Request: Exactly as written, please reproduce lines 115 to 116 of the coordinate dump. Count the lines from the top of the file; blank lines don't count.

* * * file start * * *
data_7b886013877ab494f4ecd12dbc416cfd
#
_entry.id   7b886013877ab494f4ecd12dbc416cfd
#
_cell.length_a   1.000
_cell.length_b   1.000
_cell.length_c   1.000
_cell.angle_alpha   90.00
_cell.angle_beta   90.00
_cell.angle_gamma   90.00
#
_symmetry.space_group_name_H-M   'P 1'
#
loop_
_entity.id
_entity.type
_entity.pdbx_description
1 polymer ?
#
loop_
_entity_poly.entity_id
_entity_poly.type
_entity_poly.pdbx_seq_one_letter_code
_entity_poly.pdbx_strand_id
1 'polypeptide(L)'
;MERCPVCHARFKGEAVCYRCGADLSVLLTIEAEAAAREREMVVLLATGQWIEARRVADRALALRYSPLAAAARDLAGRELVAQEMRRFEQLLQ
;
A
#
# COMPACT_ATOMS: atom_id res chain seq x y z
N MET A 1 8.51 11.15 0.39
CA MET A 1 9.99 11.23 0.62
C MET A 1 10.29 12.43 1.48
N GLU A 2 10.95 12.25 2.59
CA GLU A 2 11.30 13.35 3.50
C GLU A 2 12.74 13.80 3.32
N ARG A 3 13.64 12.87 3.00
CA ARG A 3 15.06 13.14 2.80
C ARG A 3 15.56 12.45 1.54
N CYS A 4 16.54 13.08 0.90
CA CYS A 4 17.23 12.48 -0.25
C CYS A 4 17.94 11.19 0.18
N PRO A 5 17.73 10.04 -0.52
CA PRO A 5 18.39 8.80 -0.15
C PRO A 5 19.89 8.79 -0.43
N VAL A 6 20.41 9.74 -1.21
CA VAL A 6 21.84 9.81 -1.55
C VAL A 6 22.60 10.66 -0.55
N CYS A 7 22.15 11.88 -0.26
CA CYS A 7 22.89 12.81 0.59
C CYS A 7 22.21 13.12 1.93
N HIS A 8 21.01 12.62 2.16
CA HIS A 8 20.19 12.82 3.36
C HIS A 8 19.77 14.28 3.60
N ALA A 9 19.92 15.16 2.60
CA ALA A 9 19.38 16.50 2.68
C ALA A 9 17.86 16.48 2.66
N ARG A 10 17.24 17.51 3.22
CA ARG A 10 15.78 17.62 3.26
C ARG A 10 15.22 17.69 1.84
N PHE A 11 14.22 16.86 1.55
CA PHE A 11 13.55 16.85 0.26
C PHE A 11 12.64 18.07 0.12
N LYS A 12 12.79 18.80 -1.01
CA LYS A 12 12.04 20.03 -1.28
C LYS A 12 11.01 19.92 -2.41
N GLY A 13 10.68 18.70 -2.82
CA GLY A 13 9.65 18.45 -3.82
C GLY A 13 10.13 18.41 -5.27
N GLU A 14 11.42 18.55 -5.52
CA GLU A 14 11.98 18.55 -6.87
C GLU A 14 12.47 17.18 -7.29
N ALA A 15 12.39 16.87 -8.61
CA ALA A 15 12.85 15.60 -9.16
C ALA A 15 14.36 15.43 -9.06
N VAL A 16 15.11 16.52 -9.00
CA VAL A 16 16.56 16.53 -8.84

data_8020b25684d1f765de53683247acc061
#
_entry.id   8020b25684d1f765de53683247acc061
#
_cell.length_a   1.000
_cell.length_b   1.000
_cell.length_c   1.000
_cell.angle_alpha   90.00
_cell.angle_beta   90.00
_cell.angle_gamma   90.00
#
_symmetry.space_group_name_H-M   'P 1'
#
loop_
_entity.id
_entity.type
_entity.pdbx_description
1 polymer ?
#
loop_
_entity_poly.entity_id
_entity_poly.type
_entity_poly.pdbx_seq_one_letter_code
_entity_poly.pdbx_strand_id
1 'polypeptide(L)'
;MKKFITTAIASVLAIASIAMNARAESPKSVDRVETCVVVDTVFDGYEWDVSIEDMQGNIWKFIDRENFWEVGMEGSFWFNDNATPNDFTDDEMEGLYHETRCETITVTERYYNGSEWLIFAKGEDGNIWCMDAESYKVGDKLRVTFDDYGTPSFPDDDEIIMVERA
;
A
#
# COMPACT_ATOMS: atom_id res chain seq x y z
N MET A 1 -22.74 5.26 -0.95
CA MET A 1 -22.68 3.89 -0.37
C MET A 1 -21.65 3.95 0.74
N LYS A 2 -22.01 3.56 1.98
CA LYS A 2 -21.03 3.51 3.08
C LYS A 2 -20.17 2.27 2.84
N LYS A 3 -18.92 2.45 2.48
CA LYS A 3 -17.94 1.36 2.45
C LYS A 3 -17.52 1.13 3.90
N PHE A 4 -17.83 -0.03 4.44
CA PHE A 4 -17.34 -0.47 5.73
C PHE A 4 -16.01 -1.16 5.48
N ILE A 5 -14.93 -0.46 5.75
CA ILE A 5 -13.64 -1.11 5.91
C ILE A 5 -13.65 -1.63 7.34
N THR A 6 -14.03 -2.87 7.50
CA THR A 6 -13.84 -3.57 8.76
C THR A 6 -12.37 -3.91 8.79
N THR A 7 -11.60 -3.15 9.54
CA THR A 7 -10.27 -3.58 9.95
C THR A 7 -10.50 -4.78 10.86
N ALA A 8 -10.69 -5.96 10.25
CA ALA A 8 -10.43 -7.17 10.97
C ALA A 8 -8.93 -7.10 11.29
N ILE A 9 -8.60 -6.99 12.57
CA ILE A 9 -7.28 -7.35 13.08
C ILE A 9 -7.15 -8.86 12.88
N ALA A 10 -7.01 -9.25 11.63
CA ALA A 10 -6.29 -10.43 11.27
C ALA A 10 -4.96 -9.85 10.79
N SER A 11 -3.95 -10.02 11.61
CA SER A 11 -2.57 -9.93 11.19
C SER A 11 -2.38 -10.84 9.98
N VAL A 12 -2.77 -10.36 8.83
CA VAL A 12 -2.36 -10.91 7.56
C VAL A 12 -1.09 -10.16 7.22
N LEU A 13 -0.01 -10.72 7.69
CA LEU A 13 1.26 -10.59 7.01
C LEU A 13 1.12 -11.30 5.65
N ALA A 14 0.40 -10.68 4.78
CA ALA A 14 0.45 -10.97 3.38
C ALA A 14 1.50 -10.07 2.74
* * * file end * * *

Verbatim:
CA LYS A 3 -17.94 1.36 2.45
C LYS A 3 -17.52 1.13 3.90